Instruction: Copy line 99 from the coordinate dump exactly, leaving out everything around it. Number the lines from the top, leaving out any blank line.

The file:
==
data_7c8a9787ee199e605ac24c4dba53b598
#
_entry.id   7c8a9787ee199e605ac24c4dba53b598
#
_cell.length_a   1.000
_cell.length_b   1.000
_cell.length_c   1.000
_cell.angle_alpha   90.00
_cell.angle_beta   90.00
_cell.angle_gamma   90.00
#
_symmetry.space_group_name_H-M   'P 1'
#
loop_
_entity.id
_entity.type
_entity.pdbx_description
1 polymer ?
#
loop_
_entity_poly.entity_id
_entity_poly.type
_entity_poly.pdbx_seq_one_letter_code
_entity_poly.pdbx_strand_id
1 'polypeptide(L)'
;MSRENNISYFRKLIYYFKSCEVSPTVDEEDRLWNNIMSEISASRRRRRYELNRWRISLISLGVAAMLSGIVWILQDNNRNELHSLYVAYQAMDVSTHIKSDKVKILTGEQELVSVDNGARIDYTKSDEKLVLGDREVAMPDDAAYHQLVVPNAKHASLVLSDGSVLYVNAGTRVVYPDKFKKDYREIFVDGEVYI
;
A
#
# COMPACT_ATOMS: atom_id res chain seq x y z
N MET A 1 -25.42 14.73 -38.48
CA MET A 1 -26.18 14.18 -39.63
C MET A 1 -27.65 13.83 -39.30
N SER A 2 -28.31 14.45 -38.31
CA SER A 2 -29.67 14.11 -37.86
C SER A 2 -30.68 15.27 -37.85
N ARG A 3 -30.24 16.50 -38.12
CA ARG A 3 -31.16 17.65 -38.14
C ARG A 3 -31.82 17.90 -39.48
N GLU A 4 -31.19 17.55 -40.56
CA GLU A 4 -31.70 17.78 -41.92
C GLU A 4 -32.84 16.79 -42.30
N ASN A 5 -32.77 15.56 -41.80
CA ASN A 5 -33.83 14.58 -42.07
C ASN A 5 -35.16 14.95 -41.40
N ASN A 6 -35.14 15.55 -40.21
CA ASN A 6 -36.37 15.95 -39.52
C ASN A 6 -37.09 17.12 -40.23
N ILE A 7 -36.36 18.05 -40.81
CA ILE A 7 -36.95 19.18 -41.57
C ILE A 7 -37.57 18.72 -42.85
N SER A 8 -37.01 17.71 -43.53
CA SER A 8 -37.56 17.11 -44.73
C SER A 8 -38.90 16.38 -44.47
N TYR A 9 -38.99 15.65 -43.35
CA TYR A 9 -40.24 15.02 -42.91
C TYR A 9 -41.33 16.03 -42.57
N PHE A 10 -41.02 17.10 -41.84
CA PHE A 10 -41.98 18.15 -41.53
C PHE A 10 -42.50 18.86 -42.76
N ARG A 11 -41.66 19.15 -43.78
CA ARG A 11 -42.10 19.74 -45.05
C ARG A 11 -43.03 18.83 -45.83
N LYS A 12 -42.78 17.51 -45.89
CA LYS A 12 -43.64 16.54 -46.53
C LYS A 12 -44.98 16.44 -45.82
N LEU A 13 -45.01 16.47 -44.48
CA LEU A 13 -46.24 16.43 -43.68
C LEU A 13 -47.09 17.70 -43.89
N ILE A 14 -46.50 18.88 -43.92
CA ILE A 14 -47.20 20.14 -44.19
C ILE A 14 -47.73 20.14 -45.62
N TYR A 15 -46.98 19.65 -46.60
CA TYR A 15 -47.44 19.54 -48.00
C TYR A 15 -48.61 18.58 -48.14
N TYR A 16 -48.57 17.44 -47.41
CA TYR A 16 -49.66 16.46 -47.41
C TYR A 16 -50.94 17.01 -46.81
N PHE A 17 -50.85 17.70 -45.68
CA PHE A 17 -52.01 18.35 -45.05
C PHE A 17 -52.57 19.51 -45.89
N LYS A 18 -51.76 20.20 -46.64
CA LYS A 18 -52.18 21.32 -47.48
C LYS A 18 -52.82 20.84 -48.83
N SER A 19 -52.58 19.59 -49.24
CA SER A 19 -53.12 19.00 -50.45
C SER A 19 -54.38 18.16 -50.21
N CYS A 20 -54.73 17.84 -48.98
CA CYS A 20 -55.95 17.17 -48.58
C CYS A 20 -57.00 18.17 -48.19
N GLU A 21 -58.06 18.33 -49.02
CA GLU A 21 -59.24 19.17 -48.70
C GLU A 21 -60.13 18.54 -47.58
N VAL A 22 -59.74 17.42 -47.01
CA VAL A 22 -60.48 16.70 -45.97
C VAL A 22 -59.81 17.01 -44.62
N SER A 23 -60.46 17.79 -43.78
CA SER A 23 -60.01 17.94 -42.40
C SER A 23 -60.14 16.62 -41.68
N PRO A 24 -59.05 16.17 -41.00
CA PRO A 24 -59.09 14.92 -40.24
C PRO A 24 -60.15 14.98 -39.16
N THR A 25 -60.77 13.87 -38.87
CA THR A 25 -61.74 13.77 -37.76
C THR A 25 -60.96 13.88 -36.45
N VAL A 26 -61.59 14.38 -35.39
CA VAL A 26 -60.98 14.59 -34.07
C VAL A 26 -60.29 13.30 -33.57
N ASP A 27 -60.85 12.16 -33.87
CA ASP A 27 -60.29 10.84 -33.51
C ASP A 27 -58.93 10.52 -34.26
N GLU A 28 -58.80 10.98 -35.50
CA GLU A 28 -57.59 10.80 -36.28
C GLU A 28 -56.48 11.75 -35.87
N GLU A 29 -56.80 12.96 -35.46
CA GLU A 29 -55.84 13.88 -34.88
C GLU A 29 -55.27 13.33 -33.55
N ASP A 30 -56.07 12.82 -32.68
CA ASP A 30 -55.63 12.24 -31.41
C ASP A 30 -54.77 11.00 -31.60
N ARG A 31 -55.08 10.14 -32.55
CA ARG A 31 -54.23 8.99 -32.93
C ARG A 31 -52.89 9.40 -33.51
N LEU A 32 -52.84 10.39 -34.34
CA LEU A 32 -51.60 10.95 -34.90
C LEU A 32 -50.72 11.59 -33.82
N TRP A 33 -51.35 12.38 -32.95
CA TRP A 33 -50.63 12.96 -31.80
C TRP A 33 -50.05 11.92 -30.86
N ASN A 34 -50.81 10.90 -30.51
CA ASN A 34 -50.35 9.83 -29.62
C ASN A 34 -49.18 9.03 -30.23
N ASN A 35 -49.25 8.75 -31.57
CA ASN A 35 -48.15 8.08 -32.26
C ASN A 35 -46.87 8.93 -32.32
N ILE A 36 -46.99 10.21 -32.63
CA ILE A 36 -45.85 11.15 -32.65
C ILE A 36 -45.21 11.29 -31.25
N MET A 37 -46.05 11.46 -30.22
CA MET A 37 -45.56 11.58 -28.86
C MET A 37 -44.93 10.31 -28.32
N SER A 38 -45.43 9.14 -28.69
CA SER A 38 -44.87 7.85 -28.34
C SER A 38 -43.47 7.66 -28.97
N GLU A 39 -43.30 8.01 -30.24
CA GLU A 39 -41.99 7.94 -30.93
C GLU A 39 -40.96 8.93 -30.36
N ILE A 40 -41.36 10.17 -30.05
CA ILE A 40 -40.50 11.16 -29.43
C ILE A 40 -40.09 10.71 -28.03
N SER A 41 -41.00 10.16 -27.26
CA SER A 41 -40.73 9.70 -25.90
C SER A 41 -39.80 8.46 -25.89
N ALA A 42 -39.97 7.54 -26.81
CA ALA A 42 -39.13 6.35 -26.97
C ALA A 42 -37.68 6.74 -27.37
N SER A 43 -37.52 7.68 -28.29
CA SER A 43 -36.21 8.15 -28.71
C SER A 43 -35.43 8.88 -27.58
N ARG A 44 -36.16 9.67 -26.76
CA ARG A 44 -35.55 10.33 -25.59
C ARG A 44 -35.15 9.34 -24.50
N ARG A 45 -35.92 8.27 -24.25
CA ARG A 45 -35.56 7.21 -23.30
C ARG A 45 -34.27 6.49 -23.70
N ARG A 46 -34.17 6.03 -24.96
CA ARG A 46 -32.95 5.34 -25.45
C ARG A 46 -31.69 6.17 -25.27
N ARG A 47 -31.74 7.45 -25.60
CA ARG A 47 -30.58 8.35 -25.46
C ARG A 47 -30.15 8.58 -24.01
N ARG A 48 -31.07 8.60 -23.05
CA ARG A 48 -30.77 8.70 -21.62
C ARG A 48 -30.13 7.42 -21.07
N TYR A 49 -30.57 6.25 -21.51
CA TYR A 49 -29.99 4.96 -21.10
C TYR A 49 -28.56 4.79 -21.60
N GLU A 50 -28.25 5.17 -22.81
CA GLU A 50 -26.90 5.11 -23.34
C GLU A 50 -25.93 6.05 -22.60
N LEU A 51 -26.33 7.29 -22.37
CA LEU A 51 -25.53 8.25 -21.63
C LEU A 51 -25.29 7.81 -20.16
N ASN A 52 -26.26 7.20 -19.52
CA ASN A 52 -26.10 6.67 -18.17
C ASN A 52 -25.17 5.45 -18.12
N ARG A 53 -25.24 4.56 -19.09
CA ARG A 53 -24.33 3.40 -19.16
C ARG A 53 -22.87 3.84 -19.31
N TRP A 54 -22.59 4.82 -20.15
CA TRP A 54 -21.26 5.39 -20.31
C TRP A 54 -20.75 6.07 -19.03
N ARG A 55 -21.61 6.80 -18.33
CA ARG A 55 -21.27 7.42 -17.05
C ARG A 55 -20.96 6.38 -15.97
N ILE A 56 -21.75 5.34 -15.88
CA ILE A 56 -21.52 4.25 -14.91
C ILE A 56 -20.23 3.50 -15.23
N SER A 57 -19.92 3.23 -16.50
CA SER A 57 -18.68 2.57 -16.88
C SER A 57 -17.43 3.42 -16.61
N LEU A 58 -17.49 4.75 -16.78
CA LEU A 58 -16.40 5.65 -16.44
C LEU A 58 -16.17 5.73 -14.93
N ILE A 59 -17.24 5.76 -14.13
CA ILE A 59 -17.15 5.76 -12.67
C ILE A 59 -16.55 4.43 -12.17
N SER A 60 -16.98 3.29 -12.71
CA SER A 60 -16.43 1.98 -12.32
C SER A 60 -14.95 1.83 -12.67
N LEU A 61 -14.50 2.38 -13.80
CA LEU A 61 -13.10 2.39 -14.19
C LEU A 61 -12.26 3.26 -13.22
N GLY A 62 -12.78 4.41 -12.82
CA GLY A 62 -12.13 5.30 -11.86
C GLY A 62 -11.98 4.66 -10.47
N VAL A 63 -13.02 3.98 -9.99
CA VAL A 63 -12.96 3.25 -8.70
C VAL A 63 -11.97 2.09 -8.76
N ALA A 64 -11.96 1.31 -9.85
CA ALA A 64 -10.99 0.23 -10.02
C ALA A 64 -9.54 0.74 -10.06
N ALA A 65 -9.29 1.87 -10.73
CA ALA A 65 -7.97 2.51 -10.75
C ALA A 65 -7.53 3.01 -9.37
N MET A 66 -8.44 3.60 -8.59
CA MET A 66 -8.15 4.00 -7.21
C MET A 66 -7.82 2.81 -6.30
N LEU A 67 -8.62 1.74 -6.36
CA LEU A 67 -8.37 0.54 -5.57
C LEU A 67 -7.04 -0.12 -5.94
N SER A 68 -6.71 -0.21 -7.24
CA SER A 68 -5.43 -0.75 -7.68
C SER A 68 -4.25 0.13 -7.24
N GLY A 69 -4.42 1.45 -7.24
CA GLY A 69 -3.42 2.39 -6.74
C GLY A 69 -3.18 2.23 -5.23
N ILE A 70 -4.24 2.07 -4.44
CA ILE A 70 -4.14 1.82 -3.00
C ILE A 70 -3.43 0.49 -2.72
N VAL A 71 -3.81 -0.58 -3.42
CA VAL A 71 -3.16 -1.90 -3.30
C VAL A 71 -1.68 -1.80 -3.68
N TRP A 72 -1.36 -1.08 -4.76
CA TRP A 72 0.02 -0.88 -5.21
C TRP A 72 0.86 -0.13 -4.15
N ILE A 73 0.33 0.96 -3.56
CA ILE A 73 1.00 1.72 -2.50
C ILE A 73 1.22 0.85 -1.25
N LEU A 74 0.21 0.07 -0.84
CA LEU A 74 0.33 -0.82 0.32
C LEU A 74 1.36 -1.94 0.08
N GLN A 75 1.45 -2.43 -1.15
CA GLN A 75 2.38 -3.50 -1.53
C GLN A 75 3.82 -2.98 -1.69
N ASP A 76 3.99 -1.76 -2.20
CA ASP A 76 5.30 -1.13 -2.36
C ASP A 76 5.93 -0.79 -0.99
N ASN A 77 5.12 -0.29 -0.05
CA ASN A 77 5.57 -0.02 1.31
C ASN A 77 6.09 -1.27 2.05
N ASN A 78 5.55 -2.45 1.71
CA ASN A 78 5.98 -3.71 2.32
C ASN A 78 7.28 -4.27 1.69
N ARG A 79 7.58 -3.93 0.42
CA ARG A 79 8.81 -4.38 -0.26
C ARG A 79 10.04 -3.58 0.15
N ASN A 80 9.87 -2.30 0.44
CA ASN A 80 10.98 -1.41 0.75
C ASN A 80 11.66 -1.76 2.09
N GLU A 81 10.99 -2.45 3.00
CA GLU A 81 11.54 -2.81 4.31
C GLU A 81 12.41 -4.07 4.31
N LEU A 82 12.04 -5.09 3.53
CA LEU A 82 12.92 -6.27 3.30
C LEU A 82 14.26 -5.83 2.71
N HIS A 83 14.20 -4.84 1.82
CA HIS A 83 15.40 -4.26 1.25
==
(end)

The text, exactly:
C SER A 23 -60.14 16.62 -41.68